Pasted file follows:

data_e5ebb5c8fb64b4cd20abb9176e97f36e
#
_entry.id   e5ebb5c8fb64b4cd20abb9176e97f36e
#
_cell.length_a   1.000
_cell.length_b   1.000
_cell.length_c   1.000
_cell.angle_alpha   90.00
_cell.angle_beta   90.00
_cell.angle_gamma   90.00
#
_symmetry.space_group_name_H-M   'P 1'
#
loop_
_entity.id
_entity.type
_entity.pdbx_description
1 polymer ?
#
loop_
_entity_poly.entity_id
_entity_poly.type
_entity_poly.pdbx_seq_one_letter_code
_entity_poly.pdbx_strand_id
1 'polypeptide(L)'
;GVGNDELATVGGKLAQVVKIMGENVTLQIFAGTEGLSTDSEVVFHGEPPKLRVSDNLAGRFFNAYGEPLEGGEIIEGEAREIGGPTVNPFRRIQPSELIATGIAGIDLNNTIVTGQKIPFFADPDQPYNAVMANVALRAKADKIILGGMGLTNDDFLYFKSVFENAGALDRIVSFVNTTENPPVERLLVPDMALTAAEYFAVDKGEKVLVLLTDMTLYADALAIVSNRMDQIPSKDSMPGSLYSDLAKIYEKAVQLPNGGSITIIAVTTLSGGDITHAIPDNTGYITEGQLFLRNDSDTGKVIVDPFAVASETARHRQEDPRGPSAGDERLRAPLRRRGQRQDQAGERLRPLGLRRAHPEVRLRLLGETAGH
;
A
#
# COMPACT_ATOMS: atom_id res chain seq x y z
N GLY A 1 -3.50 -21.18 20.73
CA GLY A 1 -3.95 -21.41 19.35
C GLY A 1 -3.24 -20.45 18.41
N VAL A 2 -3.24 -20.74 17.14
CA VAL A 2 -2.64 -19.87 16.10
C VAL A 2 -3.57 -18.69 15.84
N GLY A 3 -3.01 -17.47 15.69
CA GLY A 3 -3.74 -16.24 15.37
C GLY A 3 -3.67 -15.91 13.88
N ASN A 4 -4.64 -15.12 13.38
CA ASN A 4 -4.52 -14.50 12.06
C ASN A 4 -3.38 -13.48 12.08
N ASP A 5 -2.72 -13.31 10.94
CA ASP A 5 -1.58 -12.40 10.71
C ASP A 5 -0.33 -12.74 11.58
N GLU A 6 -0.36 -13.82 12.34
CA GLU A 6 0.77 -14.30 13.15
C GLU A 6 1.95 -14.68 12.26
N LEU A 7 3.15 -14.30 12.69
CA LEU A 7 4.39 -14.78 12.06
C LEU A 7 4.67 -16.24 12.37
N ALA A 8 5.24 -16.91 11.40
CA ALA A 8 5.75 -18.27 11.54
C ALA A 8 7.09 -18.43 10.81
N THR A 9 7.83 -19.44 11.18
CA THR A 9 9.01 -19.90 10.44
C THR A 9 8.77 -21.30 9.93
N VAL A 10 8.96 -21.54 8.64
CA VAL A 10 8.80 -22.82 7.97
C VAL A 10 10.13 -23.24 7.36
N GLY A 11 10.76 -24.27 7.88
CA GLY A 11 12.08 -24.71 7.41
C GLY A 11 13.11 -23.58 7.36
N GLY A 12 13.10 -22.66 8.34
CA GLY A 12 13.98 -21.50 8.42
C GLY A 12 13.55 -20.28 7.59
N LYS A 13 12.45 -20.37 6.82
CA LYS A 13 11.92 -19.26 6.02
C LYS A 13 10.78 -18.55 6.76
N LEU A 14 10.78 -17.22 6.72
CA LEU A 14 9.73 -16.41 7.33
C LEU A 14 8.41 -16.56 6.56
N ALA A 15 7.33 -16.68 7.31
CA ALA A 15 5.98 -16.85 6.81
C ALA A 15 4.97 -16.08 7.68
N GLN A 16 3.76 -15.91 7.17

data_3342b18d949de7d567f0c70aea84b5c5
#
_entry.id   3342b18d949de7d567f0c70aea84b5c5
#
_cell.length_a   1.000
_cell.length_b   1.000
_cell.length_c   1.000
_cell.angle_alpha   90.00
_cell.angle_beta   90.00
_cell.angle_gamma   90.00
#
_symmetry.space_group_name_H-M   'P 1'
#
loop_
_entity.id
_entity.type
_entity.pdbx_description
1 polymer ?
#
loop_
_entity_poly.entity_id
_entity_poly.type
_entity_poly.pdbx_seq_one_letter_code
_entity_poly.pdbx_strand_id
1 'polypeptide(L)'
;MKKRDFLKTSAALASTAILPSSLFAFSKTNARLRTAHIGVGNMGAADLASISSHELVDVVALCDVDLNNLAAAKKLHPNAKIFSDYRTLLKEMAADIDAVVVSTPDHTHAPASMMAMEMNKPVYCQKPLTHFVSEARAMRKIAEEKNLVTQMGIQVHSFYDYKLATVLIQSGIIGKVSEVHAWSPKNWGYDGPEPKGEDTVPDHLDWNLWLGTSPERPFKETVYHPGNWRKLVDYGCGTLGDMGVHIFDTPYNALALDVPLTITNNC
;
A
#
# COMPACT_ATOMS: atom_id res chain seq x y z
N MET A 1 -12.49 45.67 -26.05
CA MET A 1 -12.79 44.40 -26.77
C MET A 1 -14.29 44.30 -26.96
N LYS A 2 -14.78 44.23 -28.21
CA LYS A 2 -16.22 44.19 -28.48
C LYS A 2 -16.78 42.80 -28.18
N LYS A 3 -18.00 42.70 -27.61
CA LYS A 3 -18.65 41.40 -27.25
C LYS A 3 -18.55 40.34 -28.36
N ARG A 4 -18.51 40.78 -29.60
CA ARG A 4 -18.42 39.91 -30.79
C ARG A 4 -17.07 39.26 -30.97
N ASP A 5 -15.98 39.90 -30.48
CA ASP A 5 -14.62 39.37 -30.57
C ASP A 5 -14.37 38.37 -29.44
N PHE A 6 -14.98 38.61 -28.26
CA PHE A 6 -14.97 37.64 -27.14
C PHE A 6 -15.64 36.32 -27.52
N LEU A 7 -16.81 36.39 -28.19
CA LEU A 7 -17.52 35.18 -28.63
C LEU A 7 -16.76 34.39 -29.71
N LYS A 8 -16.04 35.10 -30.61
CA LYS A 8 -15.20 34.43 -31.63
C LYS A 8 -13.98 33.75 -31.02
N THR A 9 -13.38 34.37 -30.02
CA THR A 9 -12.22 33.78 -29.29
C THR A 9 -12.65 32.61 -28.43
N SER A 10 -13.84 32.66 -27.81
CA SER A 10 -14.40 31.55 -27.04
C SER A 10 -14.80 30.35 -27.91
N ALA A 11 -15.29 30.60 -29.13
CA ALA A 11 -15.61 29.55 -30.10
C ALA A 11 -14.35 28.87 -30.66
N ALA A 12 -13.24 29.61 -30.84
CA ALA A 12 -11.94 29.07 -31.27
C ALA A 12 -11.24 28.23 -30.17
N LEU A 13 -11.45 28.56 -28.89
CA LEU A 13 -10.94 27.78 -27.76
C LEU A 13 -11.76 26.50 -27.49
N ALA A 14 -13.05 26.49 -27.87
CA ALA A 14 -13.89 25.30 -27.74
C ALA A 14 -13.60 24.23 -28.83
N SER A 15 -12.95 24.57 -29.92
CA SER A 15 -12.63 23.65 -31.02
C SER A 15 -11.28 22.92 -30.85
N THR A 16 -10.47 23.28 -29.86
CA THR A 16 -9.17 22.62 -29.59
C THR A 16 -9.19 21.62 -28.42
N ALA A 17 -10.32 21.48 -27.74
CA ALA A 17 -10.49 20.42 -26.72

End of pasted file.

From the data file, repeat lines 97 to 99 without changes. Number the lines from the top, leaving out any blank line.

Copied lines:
_entity_poly.entity_id
_entity_poly.type
_entity_poly.pdbx_seq_one_letter_code